Words :: Colin Field
When we hop on the three-person chair with Luc Boulanger, there’s one thing I can’t get over: he doesn’t lower the safety bar. Over his enthusiastic ramblings about the property and the philosophy of Mont Sutton we pass the first tower, then the second tower, and still he doesn’t pull it down. Personally I like having the bar in my lap, but I’m just curious to see if he’ll lower it. He doesn’t. Considering he’s the resort’s Director of Operations, I’m blown away. And it’s one of the reasons that before I even drop into our first run, I know I love Mount Sutton.
And then I watch Boulanger ski. He rips. We drop into steep gladed runs and switch from one run to the next all the way down. He stops at every intersection to make sure he doesn’t lose us in this labyrinth of forest. On the next ride up, he lowers the safety bar. Pointing to a groomer as we slowly pass above it he says, “look at that: it’s boring! I don’t want to ski that, I want to dance with the mountain.”
And I love Sutton a little bit more.
A seven-hour drive from Toronto, the Eastern Townships are a welcome escape from the daily grind. The new highway south of Montreal allows you to skip the infamous traffic and head straight to the quaint villages of the townships. And once there, joie de vivre is the phrase of the day; from the beautiful, rolling landscape to the endless opportunities for skiing and après, life is good here. Resorts like Mont Orford, Owl’s Head and Mont-Bellevue all offer incredible skiing and snowboarding and Bromont’s SweetPass is a killer deal for Ontario residents: $195 for a full year pass that allows you to ski the slopes, ride the mountain bike DH trails and hit the waterpark in the summer months.
But it is Sutton that steals my heart. Luc Boulanger is the grandson of Sutton’s original founder, Harold Boulanger. Luc’s father Réal had a vision for the resort; he wanted to leave trees on the trails to protect the mountain from erosion and the skiers from the wind. But mainly he wanted people to feel the joy of skiing in the trees. And Luc has carried on this tradition.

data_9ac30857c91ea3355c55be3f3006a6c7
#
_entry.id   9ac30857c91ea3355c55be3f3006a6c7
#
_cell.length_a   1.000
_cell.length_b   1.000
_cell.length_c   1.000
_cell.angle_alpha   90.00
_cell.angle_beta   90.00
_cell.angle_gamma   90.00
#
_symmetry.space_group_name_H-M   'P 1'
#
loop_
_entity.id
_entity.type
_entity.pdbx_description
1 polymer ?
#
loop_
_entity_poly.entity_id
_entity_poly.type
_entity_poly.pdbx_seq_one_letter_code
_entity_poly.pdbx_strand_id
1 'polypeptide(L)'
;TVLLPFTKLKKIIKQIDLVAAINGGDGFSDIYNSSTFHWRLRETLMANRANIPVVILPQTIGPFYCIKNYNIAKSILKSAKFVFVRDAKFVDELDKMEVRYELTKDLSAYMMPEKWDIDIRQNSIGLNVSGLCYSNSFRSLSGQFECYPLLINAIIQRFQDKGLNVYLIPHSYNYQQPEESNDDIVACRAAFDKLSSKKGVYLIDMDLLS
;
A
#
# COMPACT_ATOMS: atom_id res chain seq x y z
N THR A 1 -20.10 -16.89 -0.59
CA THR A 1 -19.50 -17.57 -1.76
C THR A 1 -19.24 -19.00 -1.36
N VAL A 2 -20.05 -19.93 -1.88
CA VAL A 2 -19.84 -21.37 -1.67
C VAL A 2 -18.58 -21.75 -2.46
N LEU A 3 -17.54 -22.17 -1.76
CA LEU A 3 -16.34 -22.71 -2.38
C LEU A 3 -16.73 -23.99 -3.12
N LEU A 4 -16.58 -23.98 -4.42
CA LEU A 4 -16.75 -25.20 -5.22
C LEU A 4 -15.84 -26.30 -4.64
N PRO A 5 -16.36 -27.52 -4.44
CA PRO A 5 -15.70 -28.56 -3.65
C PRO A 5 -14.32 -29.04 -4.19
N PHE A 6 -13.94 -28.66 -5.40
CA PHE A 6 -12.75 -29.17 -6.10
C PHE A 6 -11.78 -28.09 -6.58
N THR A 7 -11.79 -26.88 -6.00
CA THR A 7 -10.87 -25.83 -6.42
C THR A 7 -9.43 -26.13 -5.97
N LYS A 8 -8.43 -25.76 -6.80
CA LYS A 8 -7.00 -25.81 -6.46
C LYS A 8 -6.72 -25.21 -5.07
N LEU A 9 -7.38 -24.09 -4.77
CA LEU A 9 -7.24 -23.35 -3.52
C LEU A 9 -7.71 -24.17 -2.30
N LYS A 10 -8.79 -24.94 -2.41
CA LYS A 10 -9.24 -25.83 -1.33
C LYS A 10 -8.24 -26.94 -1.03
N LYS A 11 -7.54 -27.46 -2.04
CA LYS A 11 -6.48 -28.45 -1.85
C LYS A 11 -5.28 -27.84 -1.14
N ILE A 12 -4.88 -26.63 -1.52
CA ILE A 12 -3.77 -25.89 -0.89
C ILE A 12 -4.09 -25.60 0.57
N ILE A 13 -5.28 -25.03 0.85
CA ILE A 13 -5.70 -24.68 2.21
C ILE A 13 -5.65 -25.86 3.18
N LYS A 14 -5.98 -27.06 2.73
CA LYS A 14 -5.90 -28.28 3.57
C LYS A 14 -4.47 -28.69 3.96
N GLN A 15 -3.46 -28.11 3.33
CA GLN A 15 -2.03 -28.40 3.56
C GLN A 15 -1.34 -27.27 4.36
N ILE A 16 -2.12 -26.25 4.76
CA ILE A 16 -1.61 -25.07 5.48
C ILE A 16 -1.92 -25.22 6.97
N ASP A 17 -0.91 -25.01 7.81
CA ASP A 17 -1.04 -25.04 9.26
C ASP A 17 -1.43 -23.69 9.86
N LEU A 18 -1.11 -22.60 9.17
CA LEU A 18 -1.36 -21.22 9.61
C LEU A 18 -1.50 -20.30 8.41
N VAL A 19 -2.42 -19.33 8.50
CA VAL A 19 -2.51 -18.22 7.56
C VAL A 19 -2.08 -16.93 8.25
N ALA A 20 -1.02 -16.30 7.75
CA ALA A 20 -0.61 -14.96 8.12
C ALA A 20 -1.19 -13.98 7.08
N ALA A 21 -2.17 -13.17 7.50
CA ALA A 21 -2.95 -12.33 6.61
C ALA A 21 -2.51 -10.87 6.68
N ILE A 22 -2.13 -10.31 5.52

“I groom like you play the stock market,” he says on the next ride up the chair (he lowers the bar again). “I don’t groom everything every day. To do that will push the snow away. No, we carefully select which trails to groom and which to leave for another day. Which means every day at Sutton there will be at least three totally perfect runs.”
Voted the best tree skiing in Canada by numerous publications, after lunch in the wood-paneled lodge, I see truly how magical this place When we pick up our four-year-old son from daycare, he can’t stop talking about the Enchanted Forest he’s been skiing. So he takes us there. And when we follow him into the trail through the woods, we see the teddy bears and stuffed animals that are hanging from branches through this gladed run. Then we ski through a teepee that has stuffed bats hanging from the ceiling. It is a run that immediately instills a love of tree skiing into a person, no matter the age. And before we even get to the bottom my son is yelling, “one more time!”
It is a request I can’t deny. Even seven runs later. But when the lifts close for the day and my boy wants to go one more time, we have to shut it down. And he cries. And I feel the same way about leaving this place.